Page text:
Wariness towards the field persists despite its evolution in recent decades. Other historians—for instance those who study slavery, or the history of Native Peoples, or the dictatorship of Josef Stalin—work in fraught spaces without finding themselves the object of suspicion or stereotype. Part of the problem stems from the way that military history is, and has been, identified and categorized inside American popular culture. In addition, combat sheds light on the civil-military relationship within states, and the way that societies are able to leverage technology by setting up organizations and processes to take advantage of it. What happens on the battlefield also influences, and sometimes crafts, key social and political narratives. For instance, the tactical and operational reasons for stalemate on the Western Front matter precisely because this stalemate shaped the human experience of the war, burdened its settlement, and shaped its legacy.

The Program Committee will organize panels from excellent individualpapersubmissions.Posterswill be presented in a separate poster session during the conference. Students whose submissions have been rejected in the regular CFP are welcome to re-apply for the Young Scholars Sessions. Thanks to the National Defense University’s Joint Forces Staff College , your source for joint professional military education, for hosting this year’s conference. The Society for Military History annual meeting is happening in Norfolk, VA from May.The Society will hold a Live or in-person meeting at the Hilton Main on Main Street, Norfolk and will provide a virtual link to registrants who cannot attend due to COVID concerns or travel restrictions. In addition, civilians need to understand how consistently and tirelessly one must work to align means and ends in war.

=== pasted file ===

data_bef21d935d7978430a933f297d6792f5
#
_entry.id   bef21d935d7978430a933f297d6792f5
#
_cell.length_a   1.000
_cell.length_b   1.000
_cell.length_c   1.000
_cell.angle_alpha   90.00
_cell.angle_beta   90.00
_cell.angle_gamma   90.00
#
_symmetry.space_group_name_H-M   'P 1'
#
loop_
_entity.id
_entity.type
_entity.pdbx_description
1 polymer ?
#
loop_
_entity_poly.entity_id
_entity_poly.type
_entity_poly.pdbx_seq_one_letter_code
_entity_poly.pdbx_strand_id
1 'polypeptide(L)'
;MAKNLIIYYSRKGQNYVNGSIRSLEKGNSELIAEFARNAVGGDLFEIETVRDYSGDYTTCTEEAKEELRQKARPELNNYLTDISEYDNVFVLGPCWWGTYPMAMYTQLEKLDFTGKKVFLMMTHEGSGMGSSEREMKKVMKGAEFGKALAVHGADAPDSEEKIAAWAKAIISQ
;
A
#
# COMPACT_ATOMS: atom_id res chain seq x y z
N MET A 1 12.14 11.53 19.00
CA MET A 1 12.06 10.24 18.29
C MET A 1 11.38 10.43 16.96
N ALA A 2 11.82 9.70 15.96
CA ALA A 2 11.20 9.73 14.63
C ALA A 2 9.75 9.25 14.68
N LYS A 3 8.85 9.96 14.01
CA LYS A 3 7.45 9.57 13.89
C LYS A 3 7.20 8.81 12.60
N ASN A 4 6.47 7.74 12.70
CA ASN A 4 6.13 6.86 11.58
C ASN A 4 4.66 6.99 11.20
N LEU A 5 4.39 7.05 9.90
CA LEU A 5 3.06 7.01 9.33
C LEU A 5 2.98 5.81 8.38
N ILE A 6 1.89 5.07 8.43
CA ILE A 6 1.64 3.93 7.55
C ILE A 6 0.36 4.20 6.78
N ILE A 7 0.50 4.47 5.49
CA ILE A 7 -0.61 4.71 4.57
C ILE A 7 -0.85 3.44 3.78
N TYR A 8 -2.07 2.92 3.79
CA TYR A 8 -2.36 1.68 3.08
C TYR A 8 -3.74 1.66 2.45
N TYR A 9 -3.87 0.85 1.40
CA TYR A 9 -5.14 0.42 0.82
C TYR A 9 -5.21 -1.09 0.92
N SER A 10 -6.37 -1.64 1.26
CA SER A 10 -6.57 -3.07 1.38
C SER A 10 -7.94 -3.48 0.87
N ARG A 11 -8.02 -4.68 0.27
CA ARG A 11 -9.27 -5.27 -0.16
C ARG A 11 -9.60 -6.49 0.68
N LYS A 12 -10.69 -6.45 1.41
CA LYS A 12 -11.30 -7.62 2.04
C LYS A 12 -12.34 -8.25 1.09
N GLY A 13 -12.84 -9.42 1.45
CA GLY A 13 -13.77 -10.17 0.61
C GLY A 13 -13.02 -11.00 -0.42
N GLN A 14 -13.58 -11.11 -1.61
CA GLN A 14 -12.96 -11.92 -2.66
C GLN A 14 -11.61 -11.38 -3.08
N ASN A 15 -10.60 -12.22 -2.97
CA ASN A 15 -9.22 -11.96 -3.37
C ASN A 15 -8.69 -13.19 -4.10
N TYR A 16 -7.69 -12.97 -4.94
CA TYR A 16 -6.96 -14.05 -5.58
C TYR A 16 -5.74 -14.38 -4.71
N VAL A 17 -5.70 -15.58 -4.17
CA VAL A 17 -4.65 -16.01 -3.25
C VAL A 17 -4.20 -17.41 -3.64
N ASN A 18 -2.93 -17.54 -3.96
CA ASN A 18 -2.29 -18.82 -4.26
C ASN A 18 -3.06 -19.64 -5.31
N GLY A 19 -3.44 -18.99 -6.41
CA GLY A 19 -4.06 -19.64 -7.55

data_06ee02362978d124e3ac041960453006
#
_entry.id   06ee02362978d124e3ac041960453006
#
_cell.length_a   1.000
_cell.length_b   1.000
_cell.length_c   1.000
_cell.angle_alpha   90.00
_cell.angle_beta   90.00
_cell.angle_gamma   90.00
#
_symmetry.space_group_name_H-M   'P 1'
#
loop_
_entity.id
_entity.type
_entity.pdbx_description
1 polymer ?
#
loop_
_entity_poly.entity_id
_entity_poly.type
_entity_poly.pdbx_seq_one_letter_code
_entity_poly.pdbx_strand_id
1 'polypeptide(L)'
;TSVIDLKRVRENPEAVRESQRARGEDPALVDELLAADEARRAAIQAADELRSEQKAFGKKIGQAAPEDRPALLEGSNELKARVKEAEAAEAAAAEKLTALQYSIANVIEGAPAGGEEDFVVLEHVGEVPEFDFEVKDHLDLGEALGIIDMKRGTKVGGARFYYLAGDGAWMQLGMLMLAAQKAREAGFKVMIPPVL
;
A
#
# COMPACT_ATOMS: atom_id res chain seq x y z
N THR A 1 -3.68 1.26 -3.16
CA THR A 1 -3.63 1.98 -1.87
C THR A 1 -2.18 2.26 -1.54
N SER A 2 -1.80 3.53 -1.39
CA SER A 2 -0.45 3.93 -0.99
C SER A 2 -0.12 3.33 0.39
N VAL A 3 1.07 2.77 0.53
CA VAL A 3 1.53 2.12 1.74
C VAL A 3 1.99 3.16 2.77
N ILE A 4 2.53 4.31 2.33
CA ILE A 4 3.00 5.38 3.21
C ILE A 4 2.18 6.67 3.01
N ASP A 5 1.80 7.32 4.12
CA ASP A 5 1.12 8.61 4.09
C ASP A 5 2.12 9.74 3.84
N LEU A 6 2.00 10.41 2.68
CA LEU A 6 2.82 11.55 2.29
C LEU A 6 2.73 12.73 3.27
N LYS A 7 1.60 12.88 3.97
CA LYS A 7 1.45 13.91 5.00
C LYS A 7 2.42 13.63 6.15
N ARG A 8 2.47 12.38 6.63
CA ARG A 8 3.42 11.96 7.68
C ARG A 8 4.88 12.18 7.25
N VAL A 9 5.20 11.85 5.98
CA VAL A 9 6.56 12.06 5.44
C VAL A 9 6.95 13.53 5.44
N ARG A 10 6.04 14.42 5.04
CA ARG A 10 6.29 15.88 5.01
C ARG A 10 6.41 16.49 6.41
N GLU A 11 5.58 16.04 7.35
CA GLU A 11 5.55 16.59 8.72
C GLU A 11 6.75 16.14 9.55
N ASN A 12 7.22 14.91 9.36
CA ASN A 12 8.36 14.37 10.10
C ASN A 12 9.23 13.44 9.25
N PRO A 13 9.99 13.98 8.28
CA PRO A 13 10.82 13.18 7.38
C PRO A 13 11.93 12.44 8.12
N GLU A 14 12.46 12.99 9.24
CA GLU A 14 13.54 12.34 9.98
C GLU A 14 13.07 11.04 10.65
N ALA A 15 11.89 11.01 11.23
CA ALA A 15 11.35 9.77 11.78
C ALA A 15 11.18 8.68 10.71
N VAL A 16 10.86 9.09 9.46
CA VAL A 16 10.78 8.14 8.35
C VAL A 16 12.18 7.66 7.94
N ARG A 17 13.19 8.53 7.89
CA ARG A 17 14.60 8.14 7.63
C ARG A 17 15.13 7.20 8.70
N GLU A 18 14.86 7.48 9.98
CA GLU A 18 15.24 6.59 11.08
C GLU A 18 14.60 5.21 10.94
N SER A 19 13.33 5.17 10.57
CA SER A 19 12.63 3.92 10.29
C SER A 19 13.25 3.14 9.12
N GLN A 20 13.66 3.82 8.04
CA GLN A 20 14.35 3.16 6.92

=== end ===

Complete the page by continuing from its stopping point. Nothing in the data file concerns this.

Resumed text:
Indeed, many of our young people have no idea of how the US military came to exist in its present form, what tasks it has been called upon to carry out in the past , and what tasks it may be called upon to carry out in the future. Popular television also complicates the lives of academic military historians. “Info-tainment” via commercial media shapes ideas about what military history is, and how its practitioners allocate their time and energy. The academic subfield struggles also to free itself from association with popular writing and popular film that grasps too readily at “great man” theories, triumphalism, nationalism, gauzy sentimentality, or superficial tales of derring do. We face a suspicion that those drawn to the field are mesmerized by the whiz-bang quality of arms technology, or the pure drama of organized violence.

The stalemate also changed the way that European power was understood and interpreted by those peoples under the yoke of European colonialism in the early part of the 20th century. Some of it will cover esoteric topics that appeal to those with highly particularized interests, such as military uniforms, weapons types, or aircraft markings. Popular military history varies immensely in quality, and there is a great gulf between the best and the worst it has to offer. Outside the subfield, all this work tends to be lumped together, however, and academics with little exposure to serious scholarship in the field may assume that it is a discipline defined by the weaker side of the spectrum. The members of the Society for Military History have a broad and inclusive sense of our work and our educational mission. Our mission encompasses not only traditional studies of battles, but also of war and public memory.